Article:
Handwriting Heroes is a new handwriting app developed by Cheryl Bregman who is an occupational therapist. You may be familiar with her from another amazing app she created Abilipad which is a customizable keyboard and adaptive notepad, with word prediction and text-to-speech. I asked Cheryl to answer a few questions about her career and her development of apps from an OT perspective. (This post contains affiliate links).
Q: First just tell a little bit about yourself – job experience, years on the job, etc.
After qualifying as an occupational therapist from UCT in South Africa, I moved to the US and have been working as a pediatric OT for the past 20 years. I love being an occupational therapist for the flexibility that one has to facilitate learning in non-traditional and multisensory ways. I am married, and have two gorgeous children.
Q: What made you come up with the idea of creating apps in addition to being an occupational therapist?
It was not planned. I developed my handwriting methodology over many years and had excellent success helping children. Given that it is that it is based on interactive stories, I felt that it would be well presented in an animated form. So, when iPads were first introduced, I found a programmer to work on it. At the same time, I was working with a young student who had autism, who enjoyed writing on the iPad but would become “stuck” because the keyboard keys were in upper case and his words were being typed in lower case. I decided to hold off on my handwriting app, and to “quickly” make a lower case keyboard, named Abilipad. Abilipad ended up taking three years because users kept asking for additional features. Once Abilipad was completed, I was able to refocus on Handwriting Heroes. It has been tremendously beneficial to my therapy and to my apps to be able to do both in sync.
Abilipad’s impact in the world of assistive technology was to significantly decrease the cost of literacy support (i.e. word prediction, text-to-speech, adapted keyboards). Since it was the first adaptive notepad and keyboard on the iPad, larger companies had to follow suit with their pricing.
Handwriting Heroes is my absolute treasure. For fear of being overstated, it encompasses over a decade of practice-based research and development, and every ounce of creative energy that I have. My hope is that Handwriting Heroes will revitalize handwriting instruction, by making it easier to teach handwriting.
Q: You have been in the “app business” for several years which is considered a long time. Have things changed considerably since you first started?
The ability for users to find one’s apps is significantly harder because the app store has become far more congested.
Q: If a therapist has an idea for creating an app, what is your number one tip to get it developed?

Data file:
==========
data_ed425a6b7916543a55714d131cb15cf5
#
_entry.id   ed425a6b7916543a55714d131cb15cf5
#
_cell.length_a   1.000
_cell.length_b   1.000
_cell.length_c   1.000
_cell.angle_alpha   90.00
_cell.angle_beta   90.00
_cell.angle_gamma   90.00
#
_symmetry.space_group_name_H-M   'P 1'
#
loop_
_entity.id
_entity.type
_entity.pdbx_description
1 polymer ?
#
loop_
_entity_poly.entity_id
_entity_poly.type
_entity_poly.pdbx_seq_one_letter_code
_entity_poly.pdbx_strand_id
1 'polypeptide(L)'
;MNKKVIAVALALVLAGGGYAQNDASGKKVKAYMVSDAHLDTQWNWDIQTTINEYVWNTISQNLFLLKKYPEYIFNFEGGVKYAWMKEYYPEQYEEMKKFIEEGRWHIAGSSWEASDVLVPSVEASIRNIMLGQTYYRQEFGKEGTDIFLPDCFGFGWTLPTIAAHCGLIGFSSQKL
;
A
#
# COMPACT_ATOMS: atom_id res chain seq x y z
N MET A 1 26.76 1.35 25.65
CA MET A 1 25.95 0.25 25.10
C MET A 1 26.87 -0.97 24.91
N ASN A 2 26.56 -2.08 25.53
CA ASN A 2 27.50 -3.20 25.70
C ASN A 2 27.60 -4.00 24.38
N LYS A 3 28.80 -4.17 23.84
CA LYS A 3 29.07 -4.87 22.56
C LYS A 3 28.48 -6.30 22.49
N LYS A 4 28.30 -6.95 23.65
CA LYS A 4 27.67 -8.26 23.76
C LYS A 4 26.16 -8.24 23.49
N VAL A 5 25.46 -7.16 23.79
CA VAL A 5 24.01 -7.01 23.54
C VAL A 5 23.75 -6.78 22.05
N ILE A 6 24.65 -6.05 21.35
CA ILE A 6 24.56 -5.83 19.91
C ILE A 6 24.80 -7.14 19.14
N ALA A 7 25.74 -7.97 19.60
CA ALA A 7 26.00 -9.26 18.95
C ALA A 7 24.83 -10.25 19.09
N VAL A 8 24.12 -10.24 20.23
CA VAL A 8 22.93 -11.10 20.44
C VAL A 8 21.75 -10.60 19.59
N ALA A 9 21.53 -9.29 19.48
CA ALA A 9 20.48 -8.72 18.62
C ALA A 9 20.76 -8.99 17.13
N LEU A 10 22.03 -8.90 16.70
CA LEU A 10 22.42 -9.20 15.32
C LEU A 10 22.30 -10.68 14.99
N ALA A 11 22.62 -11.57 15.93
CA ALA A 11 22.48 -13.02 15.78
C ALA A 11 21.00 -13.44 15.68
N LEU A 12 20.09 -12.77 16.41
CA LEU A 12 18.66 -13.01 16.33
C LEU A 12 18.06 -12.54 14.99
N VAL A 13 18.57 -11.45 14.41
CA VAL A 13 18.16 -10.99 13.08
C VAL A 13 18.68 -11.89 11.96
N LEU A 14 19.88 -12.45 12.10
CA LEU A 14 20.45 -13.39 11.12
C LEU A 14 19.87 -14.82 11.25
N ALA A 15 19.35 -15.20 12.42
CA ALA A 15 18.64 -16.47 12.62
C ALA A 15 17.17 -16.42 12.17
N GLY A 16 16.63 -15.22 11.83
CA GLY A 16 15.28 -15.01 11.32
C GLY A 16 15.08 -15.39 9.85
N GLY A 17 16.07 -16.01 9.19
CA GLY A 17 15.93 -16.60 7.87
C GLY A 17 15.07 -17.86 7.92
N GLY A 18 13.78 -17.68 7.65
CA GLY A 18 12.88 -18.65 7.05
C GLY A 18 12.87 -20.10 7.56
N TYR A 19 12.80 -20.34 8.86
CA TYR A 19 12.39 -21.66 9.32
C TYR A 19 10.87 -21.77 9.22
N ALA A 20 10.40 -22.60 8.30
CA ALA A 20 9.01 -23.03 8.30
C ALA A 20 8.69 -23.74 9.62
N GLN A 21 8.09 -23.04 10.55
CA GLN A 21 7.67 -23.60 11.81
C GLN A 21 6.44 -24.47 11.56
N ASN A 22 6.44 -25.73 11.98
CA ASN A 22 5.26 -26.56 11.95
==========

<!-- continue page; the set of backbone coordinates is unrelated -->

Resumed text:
Marry a programmer! Unfortunately it is becoming extremely hard to find and afford experienced developers. I have sourced most of my developers (and artists, animators, voice-over artists, composers, etc.) from upwork.com.
Q: Handwriting Heroes only addresses lower case; is there a reason for that?
Most of the students who are referred to me with handwriting problems write with upper case letters or mix their upper and lower case. So, my goal in focusing on lower case is to avoid confusion by solidifying the students’ knowledge of lower case before introducing upper case. Since lower case is used in 95% of writing, I feel strongly that it ought to be prioritized.
Upper case is often taught first because these letters are easier to form; and therefore it is also no surprise that students would defer to upper case. Lower case letters are however more efficient to produce since there are far fewer pencil lifts.
Q: You describe Handwriting Heroes as being suitable for children of “all abilities”. Is handwriting important (relative to other interventions) for children with delays?
Yes! I like to distinguish between handwriting and letter formation though. With handwriting one produces letters by hand using a writing implement. Letter formation, on the other hand, relates only to the stroke sequence used to produce a letter. Some of my students, who have significant motor delays, may never be fluent at handwriting. However, it is still important for them to learn the steps for forming the letters – whether following the animations with their eyes, writing the letters in the air or tracing large letter models with their finger. It is my, as-yet-untested theory that the benefits of handwriting including – “better perception of letters which transfers to reading, training the orthographic loop and improved serial organization” (Virginia Wise Berninger, Strengthening the Mind’s Eye) – applies to letter formation as well.
That said my app does provide three levels of difficulty. The easiest allows the user the lift their finger from the screen while the hardest requires the user to complete the letter using a continuous stroke i.e. without any finger lifts.
Q: Where can we find more information about your apps?
Here is the Handwriting Heroes app in action –
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